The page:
Referring to FIG. 3, between each of the processing chambers 54A-54C and the load lock chambers are chamber isolation valves whose housings may each include a shuttle drive mechanism 100. As shown in FIGS. 1, 3, and 9, drive mechanism 100 is between chambers 50 and 54A, drive mechanism 100′ is between chambers 54A and 54B, drive mechanism 100″ is between chambers 54B and 54C, and drive mechanism 10041 is between chambers 54C and 52. With respect to drive 100, it is noted that this drive may be considered to be within chamber 50 as there is no valve door between this drive and chamber 50. Thus, we occasionally term this drive the “drive mechanism for the first chamber”. Correspondingly, drive mechanism 100′ is the “drive mechanism for the second chamber”, etc. When discussing these drive generically, the term “drive mechanism 100″ is used herein, with the understanding that the discussion generally applies to all such drives. Further, each drive mechanism 100 has associated a pinion gear 106 which engages the rack of the shuttle to move the same along an associated portion of the work flow path. Correspondingly, drive mechanism 100 drives pinion gear 106, drive mechanism 100′ drives pinion gear 106′, etc.

Such a configuration, in which the drives are located within valve housings, reduces particulate contamination within the processing chambers as is often required, e.g., in TFT formation. Such an island layout also facilitates a high degree of modularity because each chamber has a similar structure and is interchangeable. With one drive mechanism within the housing of each isolation valve, the length of the shuttles used is generally longer, as described in more detail below, than the associated distance between the driving mechanisms. Moreover, the overall length of the shuttles used is generally longer than the length of any process chambers through which they pass.

As shown in FIG. 6A, each drive mechanism 100 includes a motor 102 external to the interior cavity of the associated chamber and coupled to a drive shaft assembly 104 extending into and within the interior of the load lock or valve housing. The inner chamber wall 38B is not shown for clarity. The drive shaft assembly 104 may employ vacuum-compatible rotary feedthroughs. The drive shaft assembly carries first and second pinion gears 106A and 106B adjacent first and second sides of the associated chamber, and first and second guide rollers 108A and 108B immediately inboard of the first and second pinion gears, respectively. The pinion gears may have, e.g., 16 teeth per pinion and are configured to mesh with the toothed outboard portions 33 of the racks while the guide rollers are configured to contact the smooth surface of the inboard portion of the racks of a shuttle passing over the drive mechanism (see also FIGS. 4 and 5). Optionally, the drive mechanism 100 includes an encoder 110 which provides input to a control system 111 responsive to rotation of the associated drive shaft assembly. The control system 111 may be connected to any and each of the various chambers for controlling their operations as well as the operation of any handling or processing equipment external to the island. The control system may comprise a user-programmable computer or other numerical controller incorporating appropriate software or firmware.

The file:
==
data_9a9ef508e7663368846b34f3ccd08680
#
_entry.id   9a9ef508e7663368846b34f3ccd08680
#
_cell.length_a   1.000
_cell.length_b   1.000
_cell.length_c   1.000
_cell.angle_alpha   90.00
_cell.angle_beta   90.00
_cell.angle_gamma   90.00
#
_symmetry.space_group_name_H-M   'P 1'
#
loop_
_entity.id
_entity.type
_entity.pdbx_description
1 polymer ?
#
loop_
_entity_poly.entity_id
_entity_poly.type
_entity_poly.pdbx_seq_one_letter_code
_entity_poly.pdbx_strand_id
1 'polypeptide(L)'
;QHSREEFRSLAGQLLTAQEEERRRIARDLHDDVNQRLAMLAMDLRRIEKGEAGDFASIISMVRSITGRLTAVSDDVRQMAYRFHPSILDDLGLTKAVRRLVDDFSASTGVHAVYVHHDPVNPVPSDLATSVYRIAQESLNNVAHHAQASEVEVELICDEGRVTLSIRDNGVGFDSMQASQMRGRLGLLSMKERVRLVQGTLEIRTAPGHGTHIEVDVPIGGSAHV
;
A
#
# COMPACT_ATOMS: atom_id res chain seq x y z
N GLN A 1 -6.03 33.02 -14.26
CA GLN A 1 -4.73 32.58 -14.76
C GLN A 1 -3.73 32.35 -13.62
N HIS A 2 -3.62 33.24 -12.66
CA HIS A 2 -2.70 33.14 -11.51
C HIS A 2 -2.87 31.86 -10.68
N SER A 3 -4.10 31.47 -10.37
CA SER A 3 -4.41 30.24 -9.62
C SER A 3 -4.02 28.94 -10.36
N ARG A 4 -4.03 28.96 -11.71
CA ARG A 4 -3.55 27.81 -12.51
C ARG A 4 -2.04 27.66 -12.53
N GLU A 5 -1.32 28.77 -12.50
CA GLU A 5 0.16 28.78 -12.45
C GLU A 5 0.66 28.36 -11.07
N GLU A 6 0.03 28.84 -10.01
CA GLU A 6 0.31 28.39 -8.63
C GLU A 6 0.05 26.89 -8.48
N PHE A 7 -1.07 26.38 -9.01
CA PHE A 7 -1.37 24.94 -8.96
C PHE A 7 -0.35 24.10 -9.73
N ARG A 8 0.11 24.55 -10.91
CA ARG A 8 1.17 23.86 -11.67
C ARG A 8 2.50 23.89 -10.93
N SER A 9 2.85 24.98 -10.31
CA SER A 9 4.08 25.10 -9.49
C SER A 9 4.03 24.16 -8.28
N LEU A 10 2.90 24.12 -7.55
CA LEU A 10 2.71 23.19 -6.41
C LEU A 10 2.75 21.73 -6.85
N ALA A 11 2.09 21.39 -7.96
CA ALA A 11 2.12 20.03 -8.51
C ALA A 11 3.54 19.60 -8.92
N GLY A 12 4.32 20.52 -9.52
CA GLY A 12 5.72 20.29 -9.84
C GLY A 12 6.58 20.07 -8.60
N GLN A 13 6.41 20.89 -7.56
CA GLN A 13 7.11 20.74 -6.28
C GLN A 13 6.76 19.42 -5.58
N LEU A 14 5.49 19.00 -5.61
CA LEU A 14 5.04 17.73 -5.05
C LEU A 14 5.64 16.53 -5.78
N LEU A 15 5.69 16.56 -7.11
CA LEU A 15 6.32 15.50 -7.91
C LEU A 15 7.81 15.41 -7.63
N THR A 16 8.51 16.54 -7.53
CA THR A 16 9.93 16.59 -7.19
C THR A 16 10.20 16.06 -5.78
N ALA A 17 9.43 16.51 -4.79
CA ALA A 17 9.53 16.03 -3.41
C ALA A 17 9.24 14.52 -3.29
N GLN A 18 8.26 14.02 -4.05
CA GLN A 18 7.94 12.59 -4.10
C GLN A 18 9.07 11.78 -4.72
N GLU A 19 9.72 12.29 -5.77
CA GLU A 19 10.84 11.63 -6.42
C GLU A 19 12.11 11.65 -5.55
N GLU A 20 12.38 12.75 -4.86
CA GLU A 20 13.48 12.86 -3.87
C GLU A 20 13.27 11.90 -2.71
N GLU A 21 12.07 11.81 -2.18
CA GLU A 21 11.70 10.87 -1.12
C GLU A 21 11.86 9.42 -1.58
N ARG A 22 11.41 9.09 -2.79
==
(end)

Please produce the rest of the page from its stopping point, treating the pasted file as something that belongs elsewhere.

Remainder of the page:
FIG. 6B shows an alternate configuration in which no drive shaft is employed. In this configuration, the shuttle is driven from one side only, and the motor may drive a pinion gear 106 without using the drive shaft assembly 104. Laterally positioned guide rollers 203 may be used in addition to guide roller 108A and 108B to ensure that the shuttle moves in a straight horizontal direction and is not caused to misalign due to its only being driven on one side. Rollers 203 are positioned on each side of a guide rail 112 in order to keep the shuttle 70 moving in a straight and controlled direction.

In either of these embodiments, it should be noted that it is not crucial that the guide rollers be inboard of the pinion gears. In fact, in an alternative embodiment, the guide rollers may be outboard of the pinion gears or the relative position may be different on each side of a line of chambers. In yet another embodiment, rollers may be placed on the substrate transfer shuttle and a smooth flat ridge may be located along each side of a line of chambers to support the shuttle guide rollers.

In the following discussion, the placement of a substrate into a load lock chamber is described with respect to FIGS. 7A-7E. In the discussion of FIGS. 7A-7E, the support on which the substrate is placed is referred to as a platen. The platen has slots through which fingers of the shuttle may move when transferring substrates. The placement of a substrate into a process chamber from a load lock chamber is described with respect to FIGS. 8A-8B. In the discussion of FIGS. 8A-8B, the support on which the substrate is placed is referred to as a susceptor. The susceptor has passages with extendable “T”-shaped pins for use in transferring substrates, as described below. It should be noted that the above definitions for platen and susceptor are used herein for clarity. The susceptor in the processing chamber may be equally well termed a “platen” and the platen in the load lock may be equally well termed a “susceptor.”